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Why Gundlach Thinks US Lacks Tools to Handle Next Recession


May. 17 2019, Published 3:16 p.m. ET

Odds of recession

Jeffrey Gundlach believes that the likelihood of a recession in the next two years is extremely high. He believes while there is a 50% chance of a recession in the next year, during the next six months, the likelihood is 30%. Gundlach has also been warning that the next recession will be worse, as the US (SPY) doesn’t have the tools to prop up the economy during the next recession.

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US unprepared to handle the next recession

One of the tools is the interest rates, which the Fed usually reduces significantly to increase demand in the system. This time around, however, Gundlach feels that the rates are already very low. The Fed suddenly changed its stance from hawkish to dovish at the beginning of 2019. In the March policy meeting, it signaled no rate hikes in 2019, which surprised Gundlach. He is also worried that the economy, which is touted as being very strong and has record low unemployment, can’t even handle a 2.5% federal funds rate (TLT).

One of the major contributors to the stock market rally this year has been the sudden change in the narrative from the Fed. Even after the recent weakness due to trade war concerns, the S&P 500 (SPY) and the Dow Jones Industrial Average Index (DIA) have advanced by 15.1% and 11.1%, respectively, as of May 16.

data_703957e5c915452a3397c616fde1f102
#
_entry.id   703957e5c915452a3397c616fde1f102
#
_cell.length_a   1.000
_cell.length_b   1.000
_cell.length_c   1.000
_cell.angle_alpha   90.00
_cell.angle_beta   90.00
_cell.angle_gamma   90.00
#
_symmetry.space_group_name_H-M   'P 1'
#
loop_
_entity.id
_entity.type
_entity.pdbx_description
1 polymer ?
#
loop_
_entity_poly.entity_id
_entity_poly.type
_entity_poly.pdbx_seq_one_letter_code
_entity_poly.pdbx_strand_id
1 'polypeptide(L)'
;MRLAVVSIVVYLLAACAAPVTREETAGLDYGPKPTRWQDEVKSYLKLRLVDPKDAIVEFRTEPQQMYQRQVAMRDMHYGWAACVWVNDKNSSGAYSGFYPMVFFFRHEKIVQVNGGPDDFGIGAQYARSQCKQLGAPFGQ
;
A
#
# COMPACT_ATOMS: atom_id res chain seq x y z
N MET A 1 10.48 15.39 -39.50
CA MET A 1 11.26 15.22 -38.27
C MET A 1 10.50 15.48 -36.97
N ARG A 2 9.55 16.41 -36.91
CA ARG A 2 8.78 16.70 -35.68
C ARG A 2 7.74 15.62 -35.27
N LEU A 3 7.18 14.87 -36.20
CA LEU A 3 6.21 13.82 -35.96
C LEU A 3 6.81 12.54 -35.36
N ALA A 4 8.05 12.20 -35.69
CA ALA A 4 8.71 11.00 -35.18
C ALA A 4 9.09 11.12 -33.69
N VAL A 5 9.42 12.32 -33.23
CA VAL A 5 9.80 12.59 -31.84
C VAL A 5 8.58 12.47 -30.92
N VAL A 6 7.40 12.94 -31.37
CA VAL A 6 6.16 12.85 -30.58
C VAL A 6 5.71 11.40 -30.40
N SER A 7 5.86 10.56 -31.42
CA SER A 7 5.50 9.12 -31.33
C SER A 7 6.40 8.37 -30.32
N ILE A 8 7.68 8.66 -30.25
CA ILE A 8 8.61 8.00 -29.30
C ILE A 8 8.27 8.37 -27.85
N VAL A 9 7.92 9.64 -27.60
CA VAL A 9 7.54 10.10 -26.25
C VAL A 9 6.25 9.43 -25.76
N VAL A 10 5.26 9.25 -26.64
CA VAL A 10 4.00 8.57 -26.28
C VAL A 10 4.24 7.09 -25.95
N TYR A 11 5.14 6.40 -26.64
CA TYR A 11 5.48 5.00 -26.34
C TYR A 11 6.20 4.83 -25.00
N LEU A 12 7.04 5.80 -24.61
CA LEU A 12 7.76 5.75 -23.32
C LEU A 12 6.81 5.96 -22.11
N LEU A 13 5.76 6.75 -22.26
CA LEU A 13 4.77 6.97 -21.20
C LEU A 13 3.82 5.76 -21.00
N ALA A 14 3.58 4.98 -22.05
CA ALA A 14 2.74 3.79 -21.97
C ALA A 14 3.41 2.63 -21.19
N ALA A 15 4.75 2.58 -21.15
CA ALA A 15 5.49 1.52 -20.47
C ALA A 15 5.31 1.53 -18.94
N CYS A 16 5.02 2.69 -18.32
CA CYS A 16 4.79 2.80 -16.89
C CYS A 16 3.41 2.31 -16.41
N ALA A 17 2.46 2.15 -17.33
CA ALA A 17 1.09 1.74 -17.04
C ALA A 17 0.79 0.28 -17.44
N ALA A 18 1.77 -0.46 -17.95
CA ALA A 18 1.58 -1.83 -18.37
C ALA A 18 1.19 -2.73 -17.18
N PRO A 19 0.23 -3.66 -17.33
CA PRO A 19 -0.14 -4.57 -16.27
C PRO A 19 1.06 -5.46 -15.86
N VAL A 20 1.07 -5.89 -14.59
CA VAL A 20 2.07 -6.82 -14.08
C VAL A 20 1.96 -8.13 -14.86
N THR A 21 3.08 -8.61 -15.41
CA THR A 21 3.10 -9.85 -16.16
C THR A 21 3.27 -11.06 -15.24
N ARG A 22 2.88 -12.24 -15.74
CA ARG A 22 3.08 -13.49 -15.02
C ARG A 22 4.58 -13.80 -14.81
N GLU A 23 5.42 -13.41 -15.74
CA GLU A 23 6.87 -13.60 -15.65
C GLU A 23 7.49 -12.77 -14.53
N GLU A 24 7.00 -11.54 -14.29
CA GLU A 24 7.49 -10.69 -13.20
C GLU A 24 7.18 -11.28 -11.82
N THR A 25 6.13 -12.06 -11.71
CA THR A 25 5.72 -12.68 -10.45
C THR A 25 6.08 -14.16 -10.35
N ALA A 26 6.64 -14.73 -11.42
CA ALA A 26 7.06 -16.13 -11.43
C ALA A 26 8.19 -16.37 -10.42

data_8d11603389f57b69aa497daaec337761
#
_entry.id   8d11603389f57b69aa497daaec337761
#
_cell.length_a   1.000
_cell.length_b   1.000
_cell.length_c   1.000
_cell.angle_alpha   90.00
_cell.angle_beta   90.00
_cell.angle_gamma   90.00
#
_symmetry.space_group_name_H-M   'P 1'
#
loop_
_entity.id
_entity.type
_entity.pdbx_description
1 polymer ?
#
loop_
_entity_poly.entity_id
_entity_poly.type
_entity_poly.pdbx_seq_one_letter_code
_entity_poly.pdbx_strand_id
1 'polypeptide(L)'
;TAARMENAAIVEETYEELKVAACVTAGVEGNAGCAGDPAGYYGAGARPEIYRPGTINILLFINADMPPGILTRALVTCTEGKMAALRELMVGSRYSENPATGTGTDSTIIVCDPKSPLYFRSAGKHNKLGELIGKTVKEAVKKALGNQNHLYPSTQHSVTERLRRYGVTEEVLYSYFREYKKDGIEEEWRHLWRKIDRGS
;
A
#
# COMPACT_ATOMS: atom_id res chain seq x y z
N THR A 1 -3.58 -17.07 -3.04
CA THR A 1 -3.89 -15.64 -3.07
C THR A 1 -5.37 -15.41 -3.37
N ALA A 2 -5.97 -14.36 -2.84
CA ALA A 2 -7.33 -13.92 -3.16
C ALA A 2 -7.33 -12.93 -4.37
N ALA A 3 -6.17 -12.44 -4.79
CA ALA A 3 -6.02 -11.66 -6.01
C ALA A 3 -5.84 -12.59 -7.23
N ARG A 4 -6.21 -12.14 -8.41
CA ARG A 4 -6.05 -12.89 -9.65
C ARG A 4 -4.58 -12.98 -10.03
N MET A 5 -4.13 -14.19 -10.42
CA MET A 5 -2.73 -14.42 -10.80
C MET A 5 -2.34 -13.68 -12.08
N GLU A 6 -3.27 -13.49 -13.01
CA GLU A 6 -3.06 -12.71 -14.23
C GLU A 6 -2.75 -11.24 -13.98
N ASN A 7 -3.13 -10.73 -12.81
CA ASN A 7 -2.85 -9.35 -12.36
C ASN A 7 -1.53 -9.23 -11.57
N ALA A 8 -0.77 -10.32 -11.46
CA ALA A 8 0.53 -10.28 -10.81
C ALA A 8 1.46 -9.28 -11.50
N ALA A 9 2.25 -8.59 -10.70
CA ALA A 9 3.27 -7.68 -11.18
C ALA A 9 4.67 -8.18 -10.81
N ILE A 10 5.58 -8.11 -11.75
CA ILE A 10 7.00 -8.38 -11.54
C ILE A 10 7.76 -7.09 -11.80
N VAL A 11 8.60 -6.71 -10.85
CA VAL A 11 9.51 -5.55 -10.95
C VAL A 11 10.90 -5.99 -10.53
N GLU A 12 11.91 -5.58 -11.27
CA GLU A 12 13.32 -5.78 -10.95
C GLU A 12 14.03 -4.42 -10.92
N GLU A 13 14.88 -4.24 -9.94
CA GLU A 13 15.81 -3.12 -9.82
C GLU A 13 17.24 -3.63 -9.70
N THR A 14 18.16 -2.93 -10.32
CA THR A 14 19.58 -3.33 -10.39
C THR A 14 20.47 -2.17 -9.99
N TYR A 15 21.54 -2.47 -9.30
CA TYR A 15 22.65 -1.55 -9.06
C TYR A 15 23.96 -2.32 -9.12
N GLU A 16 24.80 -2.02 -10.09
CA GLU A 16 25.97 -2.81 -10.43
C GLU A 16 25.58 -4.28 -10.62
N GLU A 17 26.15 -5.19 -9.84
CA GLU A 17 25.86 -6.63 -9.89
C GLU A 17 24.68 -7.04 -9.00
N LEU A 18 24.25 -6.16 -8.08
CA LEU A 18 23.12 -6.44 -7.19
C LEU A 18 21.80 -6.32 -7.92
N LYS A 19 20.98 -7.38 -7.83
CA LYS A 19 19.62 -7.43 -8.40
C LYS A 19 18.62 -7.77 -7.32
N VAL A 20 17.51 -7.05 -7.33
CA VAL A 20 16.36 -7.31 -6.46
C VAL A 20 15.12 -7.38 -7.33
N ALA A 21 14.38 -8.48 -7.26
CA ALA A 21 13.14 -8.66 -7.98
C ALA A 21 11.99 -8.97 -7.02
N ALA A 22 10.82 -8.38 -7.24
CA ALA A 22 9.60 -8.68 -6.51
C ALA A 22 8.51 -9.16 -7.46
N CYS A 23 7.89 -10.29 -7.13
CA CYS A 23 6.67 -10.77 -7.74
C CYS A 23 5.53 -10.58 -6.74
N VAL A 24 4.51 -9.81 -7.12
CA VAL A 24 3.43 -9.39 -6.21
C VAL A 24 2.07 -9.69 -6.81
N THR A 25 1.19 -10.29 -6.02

Debt surge and ability to reign in recession

In addition to lower flexibility on interest rates, he thinks that the rising debt problem will limit the US’s ability to handle the next recession. Moreover, in the next recession, the magnitude of downgrades would be massive, further worsening the slowdown situation. As reported by CNBC, he said, “Any thoughtful person would be concerned.” He added, “It’s sounding like a pretty bad cocktail of economic risk, and risk to the long end of the bond market.”

US companies (QQQ) such as Microsoft (MSFT), Amazon (AMZN), Netflix (NFLX), Alphabet (GOOG), and Facebook (FB) have been affected by the trade issues between the world’s two largest economies. The further escalation of the trade war could also add to the slowdown concerns.


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